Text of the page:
Under the new bill the Securities and Exchange Commission would to create new rules requiring publicly traded companies to report any links to Xinjiang forced labour

Under the new bill the Securities and Exchange Commission would to create new rules requiring publicly traded companies to report any links to Xinjiang forced labour

Legislation has been reintroduced in the US that would require publicly traded companies to report any links to Xinjiang forced labour as part of their annual disclosure to investors.

The Uyghur Forced Labor Disclosure Act, which passed the US House of Representatives last year by 253-163, has been re-submitted by Congresswoman Jennifer Wexton (D-VA).

It wants companies to have a full understanding of their supply chains amid ongoing concerns over the use of forced labour in China, either in facilities located within internment camps in Xinjiang or through state-sponsored labour transfer schemes that pair workers with work assignments in other Chinese provinces. 

The workers are thought to produce goods for some of the best-known clothing, automotive, and technology brands in the world. 

"Consumers and investors have a right to know if their hard-earned dollars are going to companies whose supply chains horrifically utilise the forced labour of religious minorities in mass internment camps," Wexton says. 

"The Chinese government's brutal campaign against Uyghurs has infected global supply chains and corporate America cannot stand idly by. Products made with forced labour have no place on American store shelves."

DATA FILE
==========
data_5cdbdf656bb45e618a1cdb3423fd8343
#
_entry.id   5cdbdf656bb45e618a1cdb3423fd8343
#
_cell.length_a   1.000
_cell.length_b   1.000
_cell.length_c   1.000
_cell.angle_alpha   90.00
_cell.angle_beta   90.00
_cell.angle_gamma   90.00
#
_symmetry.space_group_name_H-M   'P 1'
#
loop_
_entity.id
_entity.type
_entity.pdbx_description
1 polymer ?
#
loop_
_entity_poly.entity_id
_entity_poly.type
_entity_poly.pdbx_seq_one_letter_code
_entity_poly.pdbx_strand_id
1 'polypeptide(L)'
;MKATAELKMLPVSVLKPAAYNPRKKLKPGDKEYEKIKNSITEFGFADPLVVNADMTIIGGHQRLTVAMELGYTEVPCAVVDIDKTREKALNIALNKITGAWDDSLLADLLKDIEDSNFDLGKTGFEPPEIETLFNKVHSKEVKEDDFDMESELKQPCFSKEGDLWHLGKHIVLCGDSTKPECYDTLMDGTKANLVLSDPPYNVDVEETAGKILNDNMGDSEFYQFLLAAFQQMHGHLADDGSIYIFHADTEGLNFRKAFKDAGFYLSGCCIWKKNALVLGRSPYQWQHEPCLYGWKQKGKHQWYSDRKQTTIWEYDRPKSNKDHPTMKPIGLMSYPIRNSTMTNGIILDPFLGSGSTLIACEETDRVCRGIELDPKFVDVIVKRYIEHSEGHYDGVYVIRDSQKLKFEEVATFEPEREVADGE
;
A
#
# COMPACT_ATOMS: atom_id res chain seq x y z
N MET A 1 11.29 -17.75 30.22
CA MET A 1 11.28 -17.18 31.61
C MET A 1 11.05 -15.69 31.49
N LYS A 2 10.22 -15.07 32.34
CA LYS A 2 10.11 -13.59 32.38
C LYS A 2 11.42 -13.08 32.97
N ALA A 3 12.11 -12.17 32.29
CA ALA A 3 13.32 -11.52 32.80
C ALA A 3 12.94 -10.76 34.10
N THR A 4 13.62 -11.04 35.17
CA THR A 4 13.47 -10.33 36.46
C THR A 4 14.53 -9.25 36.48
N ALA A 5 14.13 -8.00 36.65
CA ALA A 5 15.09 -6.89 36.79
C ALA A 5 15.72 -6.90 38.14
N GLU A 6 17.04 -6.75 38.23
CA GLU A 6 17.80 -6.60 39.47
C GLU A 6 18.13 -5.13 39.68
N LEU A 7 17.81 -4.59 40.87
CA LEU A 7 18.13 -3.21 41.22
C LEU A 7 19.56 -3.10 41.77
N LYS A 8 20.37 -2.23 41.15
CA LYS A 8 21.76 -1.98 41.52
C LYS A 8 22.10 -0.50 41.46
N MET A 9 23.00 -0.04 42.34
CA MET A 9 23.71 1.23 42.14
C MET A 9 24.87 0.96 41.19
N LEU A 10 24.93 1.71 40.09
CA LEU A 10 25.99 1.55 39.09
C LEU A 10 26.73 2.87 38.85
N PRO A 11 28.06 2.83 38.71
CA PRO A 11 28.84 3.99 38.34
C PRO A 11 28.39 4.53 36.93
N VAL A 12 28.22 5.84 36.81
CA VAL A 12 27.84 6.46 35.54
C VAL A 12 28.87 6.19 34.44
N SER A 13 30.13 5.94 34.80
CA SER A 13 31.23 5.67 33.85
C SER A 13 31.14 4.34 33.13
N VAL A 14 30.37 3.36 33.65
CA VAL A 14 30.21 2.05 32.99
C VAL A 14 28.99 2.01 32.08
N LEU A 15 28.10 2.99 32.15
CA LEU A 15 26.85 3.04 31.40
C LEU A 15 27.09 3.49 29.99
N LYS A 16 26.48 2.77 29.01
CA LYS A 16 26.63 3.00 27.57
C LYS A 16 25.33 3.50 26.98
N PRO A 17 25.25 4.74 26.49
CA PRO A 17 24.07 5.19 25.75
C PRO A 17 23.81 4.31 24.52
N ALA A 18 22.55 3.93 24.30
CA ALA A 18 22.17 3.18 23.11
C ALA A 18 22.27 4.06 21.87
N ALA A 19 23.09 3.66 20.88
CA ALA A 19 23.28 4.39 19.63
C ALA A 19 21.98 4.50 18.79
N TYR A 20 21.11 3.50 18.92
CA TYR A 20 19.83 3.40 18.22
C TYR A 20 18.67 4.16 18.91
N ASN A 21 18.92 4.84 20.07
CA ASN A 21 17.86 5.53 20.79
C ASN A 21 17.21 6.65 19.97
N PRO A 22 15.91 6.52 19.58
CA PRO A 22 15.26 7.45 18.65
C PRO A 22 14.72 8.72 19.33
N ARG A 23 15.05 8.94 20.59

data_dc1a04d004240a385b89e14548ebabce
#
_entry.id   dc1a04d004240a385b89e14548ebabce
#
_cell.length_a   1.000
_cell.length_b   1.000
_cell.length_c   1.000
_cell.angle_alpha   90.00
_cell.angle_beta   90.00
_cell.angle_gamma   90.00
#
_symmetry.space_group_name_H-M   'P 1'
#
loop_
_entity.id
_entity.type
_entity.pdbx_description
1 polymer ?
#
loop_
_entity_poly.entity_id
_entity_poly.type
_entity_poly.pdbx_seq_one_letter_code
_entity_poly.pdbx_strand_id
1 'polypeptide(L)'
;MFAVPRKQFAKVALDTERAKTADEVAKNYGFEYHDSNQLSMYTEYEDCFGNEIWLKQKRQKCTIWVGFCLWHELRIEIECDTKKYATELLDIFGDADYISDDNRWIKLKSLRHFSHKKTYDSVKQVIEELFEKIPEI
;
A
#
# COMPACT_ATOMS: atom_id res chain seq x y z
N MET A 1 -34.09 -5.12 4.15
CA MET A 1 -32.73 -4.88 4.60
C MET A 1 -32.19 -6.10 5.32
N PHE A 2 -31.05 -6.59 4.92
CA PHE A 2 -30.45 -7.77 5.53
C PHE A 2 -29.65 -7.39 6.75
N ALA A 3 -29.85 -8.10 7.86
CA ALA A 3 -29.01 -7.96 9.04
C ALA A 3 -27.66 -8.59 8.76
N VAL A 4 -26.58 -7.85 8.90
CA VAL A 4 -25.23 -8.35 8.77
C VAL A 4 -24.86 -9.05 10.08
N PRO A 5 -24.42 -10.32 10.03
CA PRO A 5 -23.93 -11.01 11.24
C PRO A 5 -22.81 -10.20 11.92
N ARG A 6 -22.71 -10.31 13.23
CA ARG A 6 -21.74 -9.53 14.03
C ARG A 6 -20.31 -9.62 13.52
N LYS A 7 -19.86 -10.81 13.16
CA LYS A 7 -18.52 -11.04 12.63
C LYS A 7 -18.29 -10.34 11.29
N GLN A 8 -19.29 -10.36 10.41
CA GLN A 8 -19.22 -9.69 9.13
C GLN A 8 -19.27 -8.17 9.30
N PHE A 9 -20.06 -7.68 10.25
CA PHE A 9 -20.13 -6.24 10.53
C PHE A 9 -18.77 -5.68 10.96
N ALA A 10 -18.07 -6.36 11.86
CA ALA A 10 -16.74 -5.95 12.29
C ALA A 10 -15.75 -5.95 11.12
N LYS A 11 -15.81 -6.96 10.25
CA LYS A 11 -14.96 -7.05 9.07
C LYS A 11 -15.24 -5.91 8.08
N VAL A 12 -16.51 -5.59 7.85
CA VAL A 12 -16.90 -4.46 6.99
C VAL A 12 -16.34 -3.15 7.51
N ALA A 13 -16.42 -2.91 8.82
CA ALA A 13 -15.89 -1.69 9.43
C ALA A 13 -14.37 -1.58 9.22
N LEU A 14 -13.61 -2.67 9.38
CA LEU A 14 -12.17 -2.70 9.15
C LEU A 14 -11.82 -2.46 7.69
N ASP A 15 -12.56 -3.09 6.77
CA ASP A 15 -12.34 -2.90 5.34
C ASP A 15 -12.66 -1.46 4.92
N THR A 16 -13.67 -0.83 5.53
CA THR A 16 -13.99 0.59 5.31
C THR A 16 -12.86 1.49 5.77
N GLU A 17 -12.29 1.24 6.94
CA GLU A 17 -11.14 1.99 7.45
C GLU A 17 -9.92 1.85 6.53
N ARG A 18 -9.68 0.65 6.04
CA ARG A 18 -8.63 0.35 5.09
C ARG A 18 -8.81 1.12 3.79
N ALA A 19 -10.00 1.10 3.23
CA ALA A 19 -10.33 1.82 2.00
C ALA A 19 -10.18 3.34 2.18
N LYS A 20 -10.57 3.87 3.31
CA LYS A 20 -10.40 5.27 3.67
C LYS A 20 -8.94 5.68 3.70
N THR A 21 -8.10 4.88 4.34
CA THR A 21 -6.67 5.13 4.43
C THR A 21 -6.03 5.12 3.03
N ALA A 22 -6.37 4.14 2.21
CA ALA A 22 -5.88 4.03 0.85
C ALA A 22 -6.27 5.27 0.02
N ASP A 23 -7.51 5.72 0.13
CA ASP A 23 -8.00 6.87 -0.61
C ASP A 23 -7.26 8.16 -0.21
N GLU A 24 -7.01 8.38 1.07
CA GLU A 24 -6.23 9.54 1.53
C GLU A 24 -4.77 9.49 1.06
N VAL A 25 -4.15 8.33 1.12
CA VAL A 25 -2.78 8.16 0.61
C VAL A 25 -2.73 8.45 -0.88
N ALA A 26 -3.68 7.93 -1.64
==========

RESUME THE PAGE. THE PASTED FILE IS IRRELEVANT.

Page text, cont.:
Wexton's legislation directs the Securities and Exchange Commission to create rules under which publicly traded companies would disclose annually imports of manufactured goods and materials – including textiles and shoes – that originate in or are sourced in part from Xinjiang. 

The US banned imports manufactured with forced labor in 1930, and US companies are required to exercise due diligence in order to know their foreign suppliers, including potential supply chain links to forced labour. 

However, the repressive environment in Xinjiang makes auditing of supply chains nearly impossible, and a number of international auditing organisations recently stopped operating in the region due to restricted access to workers and increased difficulty meeting auditing standards. Despite all the recent attention on forced labour, imports from Xinjiang to the US remarkably doubled last year, the Congresswoman says.

Wexton was recently appointed to the Congressional-Executive Commission on China. She believes the Biden administration can work with Congress to confront human rights abuses in Xinjiang, including through the passage of the Uyghur Forced Labor Disclosure Act and Congressman Jim McGovern's (D-MA) Uyghur Forced Labor Prevention Act, of which Wexton is a co-sponsor.